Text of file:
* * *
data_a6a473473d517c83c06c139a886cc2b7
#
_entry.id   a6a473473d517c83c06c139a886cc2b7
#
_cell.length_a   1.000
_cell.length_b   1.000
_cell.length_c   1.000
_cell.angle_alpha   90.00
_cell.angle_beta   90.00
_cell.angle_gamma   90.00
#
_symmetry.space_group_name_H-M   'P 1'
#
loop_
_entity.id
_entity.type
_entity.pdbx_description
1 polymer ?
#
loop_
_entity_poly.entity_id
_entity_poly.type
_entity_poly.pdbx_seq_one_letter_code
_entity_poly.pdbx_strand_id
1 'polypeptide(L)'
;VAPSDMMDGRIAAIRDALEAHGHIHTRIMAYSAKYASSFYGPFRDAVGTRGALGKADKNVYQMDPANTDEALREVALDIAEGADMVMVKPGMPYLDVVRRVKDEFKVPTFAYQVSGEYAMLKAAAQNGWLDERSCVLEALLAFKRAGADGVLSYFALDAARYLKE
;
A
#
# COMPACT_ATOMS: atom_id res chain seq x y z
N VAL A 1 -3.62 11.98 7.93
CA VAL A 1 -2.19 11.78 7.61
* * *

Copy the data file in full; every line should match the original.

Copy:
data_a6a473473d517c83c06c139a886cc2b7
#
_entry.id   a6a473473d517c83c06c139a886cc2b7
#
_cell.length_a   1.000
_cell.length_b   1.000
_cell.length_c   1.000
_cell.angle_alpha   90.00
_cell.angle_beta   90.00
_cell.angle_gamma   90.00
#
_symmetry.space_group_name_H-M   'P 1'
#
loop_
_entity.id
_entity.type
_entity.pdbx_description
1 polymer ?
#
loop_
_entity_poly.entity_id
_entity_poly.type
_entity_poly.pdbx_seq_one_letter_code
_entity_poly.pdbx_strand_id
1 'polypeptide(L)'
;VAPSDMMDGRIAAIRDALEAHGHIHTRIMAYSAKYASSFYGPFRDAVGTRGALGKADKNVYQMDPANTDEALREVALDIAEGADMVMVKPGMPYLDVVRRVKDEFKVPTFAYQVSGEYAMLKAAAQNGWLDERSCVLEALLAFKRAGADGVLSYFALDAARYLKE
;
A
#
# COMPACT_ATOMS: atom_id res chain seq x y z
N VAL A 1 -3.62 11.98 7.93
CA VAL A 1 -2.19 11.78 7.61